Brian Rabson

Sandhurst School, 1936. Brian Rabson is in the second row from the front, far right

Table of Contents

Growing up

"At the time, I was going through the eleven plus exam. I didn't pass, but in those days there was three stages of school.

There was a grammar school, a central school and there was a secondary boys, for the boys who didn't pass anything. I was good enough to go to Catford Central and I was there for two years until the war broke out, when the whole school was evacuated on the September 2nd and we all went down to Ashford, everyone including the teachers as well.

We were all billeted out, and I was lucky enough to go into a house in Francis Road in Ashford. They were quite a nice family, and there were three of us taken in and the family had a boy and a girl. The boy was a bit older than us, and the girl was a bit younger than us.

On the day that war broke out as the saying goes, I can remember being in the back garden in the sunlight, while the news came over the radio of Mr Chamberlain declaring war on Germany. The boy of the house was showing us his air pistol at the time."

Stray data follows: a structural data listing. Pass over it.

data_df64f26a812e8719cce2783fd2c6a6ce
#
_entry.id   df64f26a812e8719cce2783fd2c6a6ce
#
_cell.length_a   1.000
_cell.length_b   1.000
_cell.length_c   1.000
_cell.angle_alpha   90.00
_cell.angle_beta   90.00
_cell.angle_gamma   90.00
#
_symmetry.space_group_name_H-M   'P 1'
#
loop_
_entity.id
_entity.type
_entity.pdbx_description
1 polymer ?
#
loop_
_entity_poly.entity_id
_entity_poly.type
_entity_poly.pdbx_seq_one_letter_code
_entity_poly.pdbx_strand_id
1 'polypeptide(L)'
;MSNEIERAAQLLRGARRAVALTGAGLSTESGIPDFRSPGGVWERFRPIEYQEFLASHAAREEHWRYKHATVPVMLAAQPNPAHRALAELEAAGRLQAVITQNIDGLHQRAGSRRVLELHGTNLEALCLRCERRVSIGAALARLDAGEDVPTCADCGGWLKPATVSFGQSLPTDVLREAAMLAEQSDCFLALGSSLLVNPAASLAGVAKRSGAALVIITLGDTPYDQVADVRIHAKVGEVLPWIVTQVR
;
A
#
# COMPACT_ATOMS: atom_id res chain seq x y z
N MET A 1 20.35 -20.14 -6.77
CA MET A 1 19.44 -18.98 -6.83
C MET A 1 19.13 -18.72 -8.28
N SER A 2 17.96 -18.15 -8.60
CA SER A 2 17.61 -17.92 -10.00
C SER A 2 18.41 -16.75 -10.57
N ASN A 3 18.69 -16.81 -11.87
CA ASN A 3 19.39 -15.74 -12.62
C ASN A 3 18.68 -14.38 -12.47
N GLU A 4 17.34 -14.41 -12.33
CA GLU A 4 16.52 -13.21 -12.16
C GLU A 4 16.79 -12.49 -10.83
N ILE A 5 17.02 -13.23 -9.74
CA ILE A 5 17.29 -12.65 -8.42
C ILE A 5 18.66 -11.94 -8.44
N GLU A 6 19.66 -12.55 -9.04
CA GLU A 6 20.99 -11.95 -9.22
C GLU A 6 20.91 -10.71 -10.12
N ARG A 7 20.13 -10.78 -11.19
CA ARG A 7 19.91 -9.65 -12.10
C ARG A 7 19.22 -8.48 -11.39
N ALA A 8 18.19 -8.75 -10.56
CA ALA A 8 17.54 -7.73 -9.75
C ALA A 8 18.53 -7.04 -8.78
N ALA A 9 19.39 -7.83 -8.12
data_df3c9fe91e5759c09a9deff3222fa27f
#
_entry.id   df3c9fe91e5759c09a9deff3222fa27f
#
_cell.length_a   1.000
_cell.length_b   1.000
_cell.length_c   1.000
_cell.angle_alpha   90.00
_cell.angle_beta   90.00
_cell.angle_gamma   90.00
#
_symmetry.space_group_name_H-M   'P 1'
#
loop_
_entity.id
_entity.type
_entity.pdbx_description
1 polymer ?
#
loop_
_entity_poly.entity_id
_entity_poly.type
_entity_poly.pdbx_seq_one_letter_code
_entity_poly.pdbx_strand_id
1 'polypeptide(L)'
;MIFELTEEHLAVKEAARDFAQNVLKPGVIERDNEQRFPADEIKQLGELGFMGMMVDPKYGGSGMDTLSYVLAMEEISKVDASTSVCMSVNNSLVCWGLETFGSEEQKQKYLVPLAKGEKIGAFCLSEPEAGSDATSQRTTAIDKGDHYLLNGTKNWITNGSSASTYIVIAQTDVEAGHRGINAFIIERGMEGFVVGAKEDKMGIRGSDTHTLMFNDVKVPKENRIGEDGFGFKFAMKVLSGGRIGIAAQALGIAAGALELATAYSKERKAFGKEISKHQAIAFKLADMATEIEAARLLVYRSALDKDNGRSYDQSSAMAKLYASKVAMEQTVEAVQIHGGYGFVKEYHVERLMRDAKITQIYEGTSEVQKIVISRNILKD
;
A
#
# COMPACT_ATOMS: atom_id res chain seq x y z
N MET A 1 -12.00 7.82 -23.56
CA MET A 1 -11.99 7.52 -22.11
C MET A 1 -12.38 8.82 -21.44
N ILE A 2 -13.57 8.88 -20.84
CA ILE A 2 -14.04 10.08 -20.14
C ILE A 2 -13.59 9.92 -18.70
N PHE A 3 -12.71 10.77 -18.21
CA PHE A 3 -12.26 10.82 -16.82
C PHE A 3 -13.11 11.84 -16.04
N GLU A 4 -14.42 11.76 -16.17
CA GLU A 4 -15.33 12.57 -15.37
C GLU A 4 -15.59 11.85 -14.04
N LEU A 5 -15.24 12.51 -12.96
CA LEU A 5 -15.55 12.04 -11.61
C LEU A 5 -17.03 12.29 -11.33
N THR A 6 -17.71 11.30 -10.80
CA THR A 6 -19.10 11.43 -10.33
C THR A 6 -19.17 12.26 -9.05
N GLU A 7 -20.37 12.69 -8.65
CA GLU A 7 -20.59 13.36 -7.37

Daily Life


Brian Rabson in the back garden, Further Green Road, Catford, 1952

"We lived with Flo's father for 18 years after we got married. He was the council tenant at the time, and as Flo was considered his housekeeper, we had thought we'd better move in with him. But the council considered I was the lodger and they charged me 5 shillings a week extra on the rent, even though I was the only wage earner coming into the house!."

"The Right to Buy came in, and as we had been tenants for 20 or so years, I decided in about 1991 that we ought to buy it. Not because I thought that it was the right thing to do to buy council houses, because I think The Right to Buy isn't suitable for council houses.

I'd rather have seen them left as council estates where they were kept tidy and a certain uniformity amongst the houses. But as everybody was buying, I decided to buy the place, and we got the full rebate. I bought the house with my redundancy money. I'm glad that I bought the house purely because I will have something to leave my daughter and my grandchildren."

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